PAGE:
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Open Arms, Closed Doors

In my first year of teaching, I experienced something that changed the way I view God, the church, and society. I was teaching second grade  in a high poverty school. Our school was 88% free and reduced lunch, the second highest rate of food insecurity in the district.

At Christmas, my home church had always done a Christmas outreach in which two youth group members adopted and shopped for a child in need. As Christmas time neared, two of the students in my classroom began to talk about the event and tell their classmates that they were going to the big church to eat and see Santa.

I stopped what I was doing because it dawned on me that my students were the outreach program. The reason it hit me so hard was because there were a lot more kids in my classroom who needed help.  I also knew that after the Christmas party, there was going to be no follow up or continuing relationship between the church and these kids who I saw everyday.

I knew because I had been on the other end. I had been one of the youth who adopted a child at Christmas and picked him or her up and took them to Christmas party thinking that I was doing what God had called us to do as followers.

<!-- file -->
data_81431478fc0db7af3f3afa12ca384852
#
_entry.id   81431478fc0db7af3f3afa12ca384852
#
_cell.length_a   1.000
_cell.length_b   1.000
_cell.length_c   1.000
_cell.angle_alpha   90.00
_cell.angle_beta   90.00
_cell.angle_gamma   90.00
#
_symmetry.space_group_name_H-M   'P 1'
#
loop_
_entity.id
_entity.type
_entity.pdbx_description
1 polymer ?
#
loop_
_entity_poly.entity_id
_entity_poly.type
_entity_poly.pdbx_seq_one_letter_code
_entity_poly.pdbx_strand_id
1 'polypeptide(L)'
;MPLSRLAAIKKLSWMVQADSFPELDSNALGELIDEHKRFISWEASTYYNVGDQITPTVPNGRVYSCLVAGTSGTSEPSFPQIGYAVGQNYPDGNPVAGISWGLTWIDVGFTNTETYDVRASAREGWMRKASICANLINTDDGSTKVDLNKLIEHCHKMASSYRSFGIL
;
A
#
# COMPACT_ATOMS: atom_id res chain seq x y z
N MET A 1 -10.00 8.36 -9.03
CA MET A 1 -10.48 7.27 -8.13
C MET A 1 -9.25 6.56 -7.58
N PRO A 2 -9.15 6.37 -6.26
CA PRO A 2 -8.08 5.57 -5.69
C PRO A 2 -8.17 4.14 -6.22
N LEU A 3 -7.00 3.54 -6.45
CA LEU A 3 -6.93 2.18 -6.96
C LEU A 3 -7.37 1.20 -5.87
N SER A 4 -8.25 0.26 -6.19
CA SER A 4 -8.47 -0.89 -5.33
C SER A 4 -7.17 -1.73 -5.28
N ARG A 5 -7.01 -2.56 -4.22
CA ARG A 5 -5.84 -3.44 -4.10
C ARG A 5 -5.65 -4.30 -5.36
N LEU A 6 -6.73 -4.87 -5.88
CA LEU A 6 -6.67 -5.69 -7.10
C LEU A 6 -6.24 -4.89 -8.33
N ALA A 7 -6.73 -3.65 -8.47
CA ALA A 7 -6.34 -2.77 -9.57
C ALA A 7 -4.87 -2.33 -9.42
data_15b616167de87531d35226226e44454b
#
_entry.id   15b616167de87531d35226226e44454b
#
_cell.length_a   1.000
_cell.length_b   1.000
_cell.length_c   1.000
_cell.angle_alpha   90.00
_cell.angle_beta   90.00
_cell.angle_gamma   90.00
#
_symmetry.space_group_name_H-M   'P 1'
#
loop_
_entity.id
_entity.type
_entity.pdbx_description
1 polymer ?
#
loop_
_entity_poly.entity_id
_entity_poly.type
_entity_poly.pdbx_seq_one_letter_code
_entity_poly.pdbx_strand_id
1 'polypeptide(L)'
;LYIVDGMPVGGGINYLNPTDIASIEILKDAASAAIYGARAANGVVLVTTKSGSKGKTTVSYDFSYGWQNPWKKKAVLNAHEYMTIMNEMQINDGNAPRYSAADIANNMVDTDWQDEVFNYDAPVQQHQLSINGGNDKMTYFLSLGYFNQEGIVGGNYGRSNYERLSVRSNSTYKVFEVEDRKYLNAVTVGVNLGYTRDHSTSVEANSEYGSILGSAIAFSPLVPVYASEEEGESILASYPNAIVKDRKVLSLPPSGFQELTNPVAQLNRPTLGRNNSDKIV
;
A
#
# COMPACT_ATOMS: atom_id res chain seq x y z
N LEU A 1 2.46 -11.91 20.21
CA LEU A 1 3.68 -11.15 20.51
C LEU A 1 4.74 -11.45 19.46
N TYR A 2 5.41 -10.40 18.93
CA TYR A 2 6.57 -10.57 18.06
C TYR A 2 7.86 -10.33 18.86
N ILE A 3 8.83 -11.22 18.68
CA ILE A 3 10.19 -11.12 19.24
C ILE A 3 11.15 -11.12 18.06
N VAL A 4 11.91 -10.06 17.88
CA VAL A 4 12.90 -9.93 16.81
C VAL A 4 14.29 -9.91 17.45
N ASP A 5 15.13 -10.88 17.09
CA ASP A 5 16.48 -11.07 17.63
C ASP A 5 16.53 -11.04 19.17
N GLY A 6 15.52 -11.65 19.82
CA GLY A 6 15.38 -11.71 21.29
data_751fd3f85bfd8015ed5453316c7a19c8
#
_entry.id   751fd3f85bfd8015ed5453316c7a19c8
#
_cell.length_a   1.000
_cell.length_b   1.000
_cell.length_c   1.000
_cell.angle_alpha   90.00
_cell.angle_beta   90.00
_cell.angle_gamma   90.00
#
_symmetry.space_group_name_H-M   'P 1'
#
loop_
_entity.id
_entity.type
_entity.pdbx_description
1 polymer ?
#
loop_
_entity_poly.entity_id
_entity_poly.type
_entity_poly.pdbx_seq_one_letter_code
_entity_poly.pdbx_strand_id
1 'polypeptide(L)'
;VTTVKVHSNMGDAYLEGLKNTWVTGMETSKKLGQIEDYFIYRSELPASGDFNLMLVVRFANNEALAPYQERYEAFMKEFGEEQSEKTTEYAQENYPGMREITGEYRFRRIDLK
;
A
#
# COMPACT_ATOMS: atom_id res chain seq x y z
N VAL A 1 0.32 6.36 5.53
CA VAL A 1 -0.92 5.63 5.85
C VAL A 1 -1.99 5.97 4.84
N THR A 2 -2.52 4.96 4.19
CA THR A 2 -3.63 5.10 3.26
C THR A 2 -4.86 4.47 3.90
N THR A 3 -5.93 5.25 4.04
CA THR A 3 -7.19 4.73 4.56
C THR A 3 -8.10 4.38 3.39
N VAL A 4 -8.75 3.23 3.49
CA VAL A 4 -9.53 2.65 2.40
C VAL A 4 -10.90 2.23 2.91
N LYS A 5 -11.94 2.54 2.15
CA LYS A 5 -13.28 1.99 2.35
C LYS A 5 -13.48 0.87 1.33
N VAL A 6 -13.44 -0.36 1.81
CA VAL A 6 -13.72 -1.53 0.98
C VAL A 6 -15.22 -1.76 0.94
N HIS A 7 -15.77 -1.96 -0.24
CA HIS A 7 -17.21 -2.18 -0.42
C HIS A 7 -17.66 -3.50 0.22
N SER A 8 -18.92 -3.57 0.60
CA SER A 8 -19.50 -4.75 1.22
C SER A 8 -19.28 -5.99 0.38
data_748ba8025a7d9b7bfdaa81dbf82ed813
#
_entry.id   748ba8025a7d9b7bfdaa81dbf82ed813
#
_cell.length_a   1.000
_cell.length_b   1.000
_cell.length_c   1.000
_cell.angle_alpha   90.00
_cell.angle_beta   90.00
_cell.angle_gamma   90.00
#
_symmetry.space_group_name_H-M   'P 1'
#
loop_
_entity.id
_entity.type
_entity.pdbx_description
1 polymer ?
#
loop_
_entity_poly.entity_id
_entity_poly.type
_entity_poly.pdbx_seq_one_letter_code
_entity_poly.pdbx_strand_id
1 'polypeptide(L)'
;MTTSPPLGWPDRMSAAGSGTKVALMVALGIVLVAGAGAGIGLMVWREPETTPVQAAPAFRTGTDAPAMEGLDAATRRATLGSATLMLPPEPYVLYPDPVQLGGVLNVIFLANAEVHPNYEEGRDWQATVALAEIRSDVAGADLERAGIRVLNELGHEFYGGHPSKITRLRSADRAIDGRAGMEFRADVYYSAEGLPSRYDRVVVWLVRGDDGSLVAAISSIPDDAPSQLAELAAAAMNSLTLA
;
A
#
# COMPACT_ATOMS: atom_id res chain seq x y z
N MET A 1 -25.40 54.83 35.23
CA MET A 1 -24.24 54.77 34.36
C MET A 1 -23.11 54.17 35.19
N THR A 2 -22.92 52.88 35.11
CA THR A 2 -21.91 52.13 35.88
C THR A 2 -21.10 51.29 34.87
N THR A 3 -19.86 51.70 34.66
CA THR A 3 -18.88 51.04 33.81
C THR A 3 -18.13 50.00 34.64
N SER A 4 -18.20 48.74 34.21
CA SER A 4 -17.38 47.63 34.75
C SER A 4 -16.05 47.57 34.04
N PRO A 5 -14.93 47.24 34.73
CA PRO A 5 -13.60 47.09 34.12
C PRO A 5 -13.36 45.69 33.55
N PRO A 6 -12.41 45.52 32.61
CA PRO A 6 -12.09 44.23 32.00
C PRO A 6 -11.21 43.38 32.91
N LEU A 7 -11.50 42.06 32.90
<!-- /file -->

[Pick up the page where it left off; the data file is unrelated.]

But I have to say now years later looking back on this, I don’t think we were. I think we were making ourselves feel better about the amount of time and money we spent on ourselves. I don’t think welcoming these kids into our lives and into our church for one day every year was what Jesus was asking his disciples to do either. 

As we approach the season of Advent, it would be easy to plan outreach programs that would allow us to tout that we our arms are opened to the community and to our community’s needs, but let’s think more critically and hold ourselves more accountable as churches and as Christ-followers. If we are opening our arms to our community only at Advent and the rest of the time our doors are closed to these same people, then what is the point?

If our community encounters locked doors and security guards as their first impression of church, then there is a good possibility that they will never encounter Christ in what we call the house of God.

Is church about us, our safety and our comfort or is church about God and God’s work among God’s people?